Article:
Select Committees publish joint report and draft bill outlining a new framework for modern employment
On 20 November 2017, the House of Commons Work and Pensions and Business, Energy and Industrial Strategy Select Committees published a joint report entitled "A framework for modern employment". The report develops some of the recommendations made in the Taylor Review on Modern Working Practices and annexes a draft bill covering the reforms that it proposes the Government take forward.
What is the background?
In July 2017, the Taylor Review on Modern Working Practices (the Taylor Review) was published. It made wide-ranging recommendations for the reform of working practices in the United Kingdom. The primary purpose of the Taylor Review was to consider what changes to the legal and regulatory frameworks were needed to protect workers in the modern labour market. In particular, consideration was given to what was needed to protect those working in business models built around flexible work on digital platforms (commonly known as the "gig economy"). Although the proposals contained in the Taylor Review were far-reaching, the reforms which grabbed the headlines were those affecting employment status and atypical working. You can read our full analysis of the implications of the Taylor Review for employers here. The Government is due to publish its response to the Taylor Review by the end of 2017.
What does the report say?
The House of Commons Work and Pensions and Business, Energy and Industrial Strategy Select Committees have taken up the baton from the Taylor Review and produced a report (the Report) and draft bill (Bill). The Report recommends taking forward "the best" of the proposals from the Taylor Review.
What are the next steps?
It is unlikely that the draft Bill will be taken forward in its current form: firstly, the Government has yet to respond to the Taylor Review and secondly, it would be highly unusual for legislation to be developed via Select Committee.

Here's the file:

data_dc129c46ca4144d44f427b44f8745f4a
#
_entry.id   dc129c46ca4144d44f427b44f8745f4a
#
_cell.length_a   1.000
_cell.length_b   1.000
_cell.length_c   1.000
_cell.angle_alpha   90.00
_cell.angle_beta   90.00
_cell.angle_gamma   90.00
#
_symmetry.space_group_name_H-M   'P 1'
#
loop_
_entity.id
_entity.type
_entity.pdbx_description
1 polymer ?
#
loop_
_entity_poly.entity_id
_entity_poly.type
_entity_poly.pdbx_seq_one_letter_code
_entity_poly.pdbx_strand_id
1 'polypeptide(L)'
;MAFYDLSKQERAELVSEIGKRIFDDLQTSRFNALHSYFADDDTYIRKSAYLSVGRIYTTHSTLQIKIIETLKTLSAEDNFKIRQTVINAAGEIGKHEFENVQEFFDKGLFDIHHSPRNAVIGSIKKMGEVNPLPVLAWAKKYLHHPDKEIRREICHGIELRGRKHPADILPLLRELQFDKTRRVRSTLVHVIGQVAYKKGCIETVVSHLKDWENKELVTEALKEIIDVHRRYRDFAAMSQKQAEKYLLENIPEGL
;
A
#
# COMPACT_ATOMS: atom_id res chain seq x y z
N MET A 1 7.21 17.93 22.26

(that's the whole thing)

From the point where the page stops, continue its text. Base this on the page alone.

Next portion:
Furthermore, the proposals have had a lukewarm reception, which would suggest that a full public consultation would be needed to refine the draft Bill before it could proceed. Neil Carberry, Managing Director of People and Infrastructure at the CBI said that the proposals in the Report went too far and would "…close off flexibility for firms to grow and create jobs". On the other side of the coin, Jason Moyer-Lee of the Independent Workers Union of Great Britain (the trade union involved in the Deliveroo case) said that the Report did not go far enough and did not extend basic employment rights such as statutory sick pay to workers. Jim Roache, General Secretary of the GMB union said the proposals "may make a small difference".
Perhaps the true purpose of the Report is to maintain the momentum created by the Taylor Review. The Report says the hope is that the Government "will engage with the spirit of the draft Bill" and "not allow addressing urgent issues in Britain's labour market to fall by the wayside" as a result of the focus on the Brexit negotiations.
In the Autumn Budget published on 22 November 2017, the Government said it will publish a "discussion paper" as part of its response to the Taylor Review. The intention is that this will explore the case and options for longer-term reform to the employment status test for both employment rights and taxation purposes.
You can read the full Report and draft Bill here.